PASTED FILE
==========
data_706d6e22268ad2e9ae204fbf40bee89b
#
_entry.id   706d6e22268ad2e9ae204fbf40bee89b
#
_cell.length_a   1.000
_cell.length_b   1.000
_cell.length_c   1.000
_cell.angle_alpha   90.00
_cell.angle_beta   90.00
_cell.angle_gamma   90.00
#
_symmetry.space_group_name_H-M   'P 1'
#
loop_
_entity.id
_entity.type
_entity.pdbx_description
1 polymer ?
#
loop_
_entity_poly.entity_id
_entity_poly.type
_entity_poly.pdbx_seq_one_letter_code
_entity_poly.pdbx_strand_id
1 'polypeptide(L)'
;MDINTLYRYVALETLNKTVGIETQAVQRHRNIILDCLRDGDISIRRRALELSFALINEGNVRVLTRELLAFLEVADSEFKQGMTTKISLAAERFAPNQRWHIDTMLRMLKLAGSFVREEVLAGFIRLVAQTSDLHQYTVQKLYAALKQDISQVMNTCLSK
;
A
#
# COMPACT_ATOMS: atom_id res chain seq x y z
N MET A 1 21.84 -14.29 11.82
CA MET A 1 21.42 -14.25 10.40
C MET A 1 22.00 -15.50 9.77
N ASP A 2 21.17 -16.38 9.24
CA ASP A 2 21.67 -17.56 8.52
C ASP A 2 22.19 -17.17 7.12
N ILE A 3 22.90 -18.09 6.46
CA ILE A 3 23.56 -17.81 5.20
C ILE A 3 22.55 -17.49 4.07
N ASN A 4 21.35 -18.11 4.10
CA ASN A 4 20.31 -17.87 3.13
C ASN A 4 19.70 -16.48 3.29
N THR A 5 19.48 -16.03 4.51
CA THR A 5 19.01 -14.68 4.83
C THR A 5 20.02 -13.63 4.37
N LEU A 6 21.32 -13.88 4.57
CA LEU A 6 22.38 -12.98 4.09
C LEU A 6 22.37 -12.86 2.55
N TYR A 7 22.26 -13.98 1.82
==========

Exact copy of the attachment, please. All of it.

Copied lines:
data_706d6e22268ad2e9ae204fbf40bee89b
#
_entry.id   706d6e22268ad2e9ae204fbf40bee89b
#
_cell.length_a   1.000
_cell.length_b   1.000
_cell.length_c   1.000
_cell.angle_alpha   90.00
_cell.angle_beta   90.00
_cell.angle_gamma   90.00
#
_symmetry.space_group_name_H-M   'P 1'
#
loop_
_entity.id
_entity.type
_entity.pdbx_description
1 polymer ?
#
loop_
_entity_poly.entity_id
_entity_poly.type
_entity_poly.pdbx_seq_one_letter_code
_entity_poly.pdbx_strand_id
1 'polypeptide(L)'
;MDINTLYRYVALETLNKTVGIETQAVQRHRNIILDCLRDGDISIRRRALELSFALINEGNVRVLTRELLAFLEVADSEFKQGMTTKISLAAERFAPNQRWHIDTMLRMLKLAGSFVREEVLAGFIRLVAQTSDLHQYTVQKLYAALKQDISQVMNTCLSK
;
A
#
# COMPACT_ATOMS: atom_id res chain seq x y z
N MET A 1 21.84 -14.29 11.82
CA MET A 1 21.42 -14.25 10.40
C MET A 1 22.00 -15.50 9.77
N ASP A 2 21.17 -16.38 9.24
CA ASP A 2 21.67 -17.56 8.52
C ASP A 2 22.19 -17.17 7.12
N ILE A 3 22.90 -18.09 6.46
CA ILE A 3 23.56 -17.81 5.20
C ILE A 3 22.55 -17.49 4.07
N ASN A 4 21.35 -18.11 4.10
CA ASN A 4 20.31 -17.87 3.13
C ASN A 4 19.70 -16.48 3.29
N THR A 5 19.48 -16.03 4.51
CA THR A 5 19.01 -14.68 4.83
C THR A 5 20.02 -13.63 4.37
N LEU A 6 21.32 -13.88 4.57
CA LEU A 6 22.38 -12.98 4.09
C LEU A 6 22.37 -12.86 2.55
N TYR A 7 22.26 -13.98 1.82